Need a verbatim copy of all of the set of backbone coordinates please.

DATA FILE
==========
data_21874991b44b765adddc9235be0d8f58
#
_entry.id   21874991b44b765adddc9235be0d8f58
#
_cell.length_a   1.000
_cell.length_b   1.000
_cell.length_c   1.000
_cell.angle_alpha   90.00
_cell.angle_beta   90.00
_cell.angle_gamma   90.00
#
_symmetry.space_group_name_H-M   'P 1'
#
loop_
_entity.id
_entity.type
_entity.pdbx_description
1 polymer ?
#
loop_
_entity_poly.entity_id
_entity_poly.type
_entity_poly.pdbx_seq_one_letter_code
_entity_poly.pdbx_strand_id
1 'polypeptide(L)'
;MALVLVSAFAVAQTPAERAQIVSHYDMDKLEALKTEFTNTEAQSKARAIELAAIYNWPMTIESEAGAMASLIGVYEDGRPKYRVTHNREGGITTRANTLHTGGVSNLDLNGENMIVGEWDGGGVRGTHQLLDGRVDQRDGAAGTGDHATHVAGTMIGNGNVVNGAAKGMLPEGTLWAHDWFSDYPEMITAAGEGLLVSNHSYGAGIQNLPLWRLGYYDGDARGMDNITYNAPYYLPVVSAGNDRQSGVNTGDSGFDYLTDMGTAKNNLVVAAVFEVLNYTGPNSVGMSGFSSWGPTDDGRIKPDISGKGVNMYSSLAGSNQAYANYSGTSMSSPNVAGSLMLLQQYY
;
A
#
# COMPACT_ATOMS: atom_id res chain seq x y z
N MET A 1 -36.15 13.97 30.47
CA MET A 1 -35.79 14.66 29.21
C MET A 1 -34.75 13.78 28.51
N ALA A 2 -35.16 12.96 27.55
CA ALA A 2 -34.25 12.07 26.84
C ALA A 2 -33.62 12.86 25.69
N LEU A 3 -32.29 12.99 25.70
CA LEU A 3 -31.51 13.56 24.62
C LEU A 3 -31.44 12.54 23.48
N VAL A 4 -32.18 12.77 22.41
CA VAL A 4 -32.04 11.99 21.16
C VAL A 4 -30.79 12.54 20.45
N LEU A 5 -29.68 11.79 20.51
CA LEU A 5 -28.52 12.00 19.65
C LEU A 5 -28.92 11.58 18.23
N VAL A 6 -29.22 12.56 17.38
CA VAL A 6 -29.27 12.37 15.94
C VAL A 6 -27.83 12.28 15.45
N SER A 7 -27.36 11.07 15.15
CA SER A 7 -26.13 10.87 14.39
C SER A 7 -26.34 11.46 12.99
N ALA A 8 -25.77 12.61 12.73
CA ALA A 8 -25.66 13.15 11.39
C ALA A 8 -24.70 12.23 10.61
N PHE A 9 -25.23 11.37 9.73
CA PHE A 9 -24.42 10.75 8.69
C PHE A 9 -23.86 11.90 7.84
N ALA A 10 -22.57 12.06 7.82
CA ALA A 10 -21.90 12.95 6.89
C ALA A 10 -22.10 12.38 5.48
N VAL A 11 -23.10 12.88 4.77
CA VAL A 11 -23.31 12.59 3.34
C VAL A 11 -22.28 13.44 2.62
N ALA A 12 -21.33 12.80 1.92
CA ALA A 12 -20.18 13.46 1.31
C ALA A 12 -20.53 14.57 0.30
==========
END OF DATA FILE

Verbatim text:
data_21874991b44b765adddc9235be0d8f58
#
_entry.id   21874991b44b765adddc9235be0d8f58
#
_cell.length_a   1.000
_cell.length_b   1.000
_cell.length_c   1.000
_cell.angle_alpha   90.00
_cell.angle_beta   90.00
_cell.angle_gamma   90.00
#
_symmetry.space_group_name_H-M   'P 1'
#
loop_
_entity.id
_entity.type
_entity.pdbx_description
1 polymer ?
#
loop_
_entity_poly.entity_id
_entity_poly.type
_entity_poly.pdbx_seq_one_letter_code
_entity_poly.pdbx_strand_id
1 'polypeptide(L)'
;MALVLVSAFAVAQTPAERAQIVSHYDMDKLEALKTEFTNTEAQSKARAIELAAIYNWPMTIESEAGAMASLIGVYEDGRPKYRVTHNREGGITTRANTLHTGGVSNLDLNGENMIVGEWDGGGVRGTHQLLDGRVDQRDGAAGTGDHATHVAGTMIGNGNVVNGAAKGMLPEGTLWAHDWFSDYPEMITAAGEGLLVSNHSYGAGIQNLPLWRLGYYDGDARGMDNITYNAPYYLPVVSAGNDRQSGVNTGDSGFDYLTDMGTAKNNLVVAAVFEVLNYTGPNSVGMSGFSSWGPTDDGRIKPDISGKGVNMYSSLAGSNQAYANYSGTSMSSPNVAGSLMLLQQYY
;
A
#
# COMPACT_ATOMS: atom_id res chain seq x y z
N MET A 1 -36.15 13.97 30.47
CA MET A 1 -35.79 14.66 29.21
C MET A 1 -34.75 13.78 28.51
N ALA A 2 -35.16 12.96 27.55
CA ALA A 2 -34.25 12.07 26.84
C ALA A 2 -33.62 12.86 25.69
N LEU A 3 -32.29 12.99 25.70
CA LEU A 3 -31.51 13.56 24.62
C LEU A 3 -31.44 12.54 23.48
N VAL A 4 -32.18 12.77 22.41
CA VAL A 4 -32.04 11.99 21.16
C VAL A 4 -30.79 12.54 20.45
N LEU A 5 -29.68 11.79 20.51
CA LEU A 5 -28.52 12.00 19.65
C LEU A 5 -28.92 11.58 18.23
N VAL A 6 -29.22 12.56 17.38
CA VAL A 6 -29.27 12.37 15.94
C VAL A 6 -27.83 12.28 15.45
N SER A 7 -27.36 11.07 15.15
CA SER A 7 -26.13 10.87 14.39
C SER A 7 -26.34 11.46 12.99
N ALA A 8 -25.77 12.61 12.73
CA ALA A 8 -25.66 13.15 11.39
C ALA A 8 -24.70 12.23 10.61
N PHE A 9 -25.23 11.37 9.73
CA PHE A 9 -24.42 10.75 8.69
C PHE A 9 -23.86 11.90 7.84
N ALA A 10 -22.57 12.06 7.82
CA ALA A 10 -21.90 12.95 6.89
C ALA A 10 -22.10 12.38 5.48
N VAL A 11 -23.10 12.88 4.77
CA VAL A 11 -23.31 12.59 3.34
C VAL A 11 -22.28 13.44 2.62
N ALA A 12 -21.33 12.80 1.92
CA ALA A 12 -20.18 13.46 1.31
C ALA A 12 -20.53 14.57 0.30